IDEA 2004: Building the Legacy
Part C (birth - 2 years old)
Note: This document has been delivered to the Office of the Federal Register but has not yet been scheduled for publication. The official version of this document is the document that is published in the Federal Register.
parents have a separate right to consent to Part C services in the IFSP and to any changes in the frequency or intensity of services in the IFSP and the right to decline at any time the receipt of a particular Part C service without jeopardizing the right to any other Part C service
in the IFSP. Thus, while we appreciate the commenters’
desire to align the provisions related to the use of public insurance under Parts B and C of the Act, the differences in how these two programs treat costs to families, the responsibility for funding, and the consent for services, as well as the administrative structure of Part C programs argue against treating this issue in precisely the same manner in both programs.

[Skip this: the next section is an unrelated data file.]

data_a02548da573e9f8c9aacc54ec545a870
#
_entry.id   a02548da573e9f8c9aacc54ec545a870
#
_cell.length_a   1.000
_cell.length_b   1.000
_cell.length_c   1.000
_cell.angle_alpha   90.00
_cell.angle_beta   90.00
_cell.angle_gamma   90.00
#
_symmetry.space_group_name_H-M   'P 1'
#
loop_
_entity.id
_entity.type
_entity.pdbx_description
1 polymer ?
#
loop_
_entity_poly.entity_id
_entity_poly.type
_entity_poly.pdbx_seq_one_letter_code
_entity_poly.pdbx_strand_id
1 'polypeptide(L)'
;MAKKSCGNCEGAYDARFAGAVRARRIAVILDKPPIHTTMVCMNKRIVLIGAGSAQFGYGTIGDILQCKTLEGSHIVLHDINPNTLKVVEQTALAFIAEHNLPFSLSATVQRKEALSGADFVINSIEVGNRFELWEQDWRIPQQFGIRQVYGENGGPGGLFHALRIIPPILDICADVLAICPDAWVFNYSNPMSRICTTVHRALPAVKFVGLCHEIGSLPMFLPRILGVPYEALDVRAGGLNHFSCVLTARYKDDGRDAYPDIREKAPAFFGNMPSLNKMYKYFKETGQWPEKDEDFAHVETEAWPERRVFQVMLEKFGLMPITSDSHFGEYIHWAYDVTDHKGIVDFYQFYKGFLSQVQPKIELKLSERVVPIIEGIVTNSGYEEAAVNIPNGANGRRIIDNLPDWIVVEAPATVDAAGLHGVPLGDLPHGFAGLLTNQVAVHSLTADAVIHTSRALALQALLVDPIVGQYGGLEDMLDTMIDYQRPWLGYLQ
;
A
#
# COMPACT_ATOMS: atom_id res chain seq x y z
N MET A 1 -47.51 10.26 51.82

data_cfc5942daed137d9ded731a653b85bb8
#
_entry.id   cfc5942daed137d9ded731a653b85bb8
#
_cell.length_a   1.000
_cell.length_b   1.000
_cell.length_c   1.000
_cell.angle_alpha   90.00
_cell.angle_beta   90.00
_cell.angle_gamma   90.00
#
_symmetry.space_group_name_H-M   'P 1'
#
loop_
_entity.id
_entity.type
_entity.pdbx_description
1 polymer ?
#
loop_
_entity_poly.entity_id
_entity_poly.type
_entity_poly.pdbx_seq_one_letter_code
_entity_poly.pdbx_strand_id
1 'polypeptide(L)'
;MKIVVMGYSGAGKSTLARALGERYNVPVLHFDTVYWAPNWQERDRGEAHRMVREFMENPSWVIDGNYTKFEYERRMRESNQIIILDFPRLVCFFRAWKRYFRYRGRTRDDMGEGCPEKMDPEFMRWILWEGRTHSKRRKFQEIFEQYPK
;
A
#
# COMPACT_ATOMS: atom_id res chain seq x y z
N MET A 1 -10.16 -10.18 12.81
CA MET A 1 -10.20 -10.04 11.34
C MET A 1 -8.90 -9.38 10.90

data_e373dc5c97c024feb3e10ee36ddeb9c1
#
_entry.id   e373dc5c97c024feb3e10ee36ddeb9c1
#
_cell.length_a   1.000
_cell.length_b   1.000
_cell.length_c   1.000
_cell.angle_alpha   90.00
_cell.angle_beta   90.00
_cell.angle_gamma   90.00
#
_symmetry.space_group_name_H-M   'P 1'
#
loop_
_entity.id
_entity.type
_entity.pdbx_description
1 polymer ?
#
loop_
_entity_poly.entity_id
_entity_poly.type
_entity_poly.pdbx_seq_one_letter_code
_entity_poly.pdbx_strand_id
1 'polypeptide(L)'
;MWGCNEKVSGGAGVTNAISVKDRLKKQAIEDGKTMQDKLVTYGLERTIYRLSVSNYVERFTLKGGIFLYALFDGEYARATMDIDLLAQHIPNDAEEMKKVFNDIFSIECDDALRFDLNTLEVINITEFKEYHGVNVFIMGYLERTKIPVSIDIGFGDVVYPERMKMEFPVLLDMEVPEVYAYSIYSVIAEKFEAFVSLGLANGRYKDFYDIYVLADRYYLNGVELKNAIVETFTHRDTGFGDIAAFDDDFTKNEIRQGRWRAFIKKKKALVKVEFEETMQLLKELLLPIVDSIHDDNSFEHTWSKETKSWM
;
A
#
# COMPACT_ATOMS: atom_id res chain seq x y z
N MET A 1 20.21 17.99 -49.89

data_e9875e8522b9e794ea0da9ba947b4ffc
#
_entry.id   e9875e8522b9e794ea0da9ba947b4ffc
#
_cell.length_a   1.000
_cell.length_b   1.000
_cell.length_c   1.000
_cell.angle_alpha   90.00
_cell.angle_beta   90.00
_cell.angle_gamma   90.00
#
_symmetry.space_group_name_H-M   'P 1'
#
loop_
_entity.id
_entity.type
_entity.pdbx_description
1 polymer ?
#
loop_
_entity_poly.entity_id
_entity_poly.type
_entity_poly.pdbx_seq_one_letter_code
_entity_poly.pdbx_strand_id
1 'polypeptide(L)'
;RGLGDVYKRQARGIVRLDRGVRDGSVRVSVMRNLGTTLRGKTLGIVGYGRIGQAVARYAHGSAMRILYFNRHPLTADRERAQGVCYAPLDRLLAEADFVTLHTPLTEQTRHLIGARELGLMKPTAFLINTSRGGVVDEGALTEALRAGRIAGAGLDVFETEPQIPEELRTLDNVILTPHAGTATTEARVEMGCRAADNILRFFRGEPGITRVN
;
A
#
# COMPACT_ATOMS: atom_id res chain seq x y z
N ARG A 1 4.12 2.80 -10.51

We have aligned where practicable the consent provisions for the use of public and private insurance to pay for Part C services, partly in response to commenters. Specifically, for a State to use private insurance or to use public benefits or insurance to pay for Part C services, the State may use such funding sources without obtaining parental consent when the State ensures that parents do not incur specific costs (as set forth in
§§303.520(a)(2) and 303.520(b)(2)), but must obtain
parental consent when such costs are incurred as a result of using such funding sources. We also place continued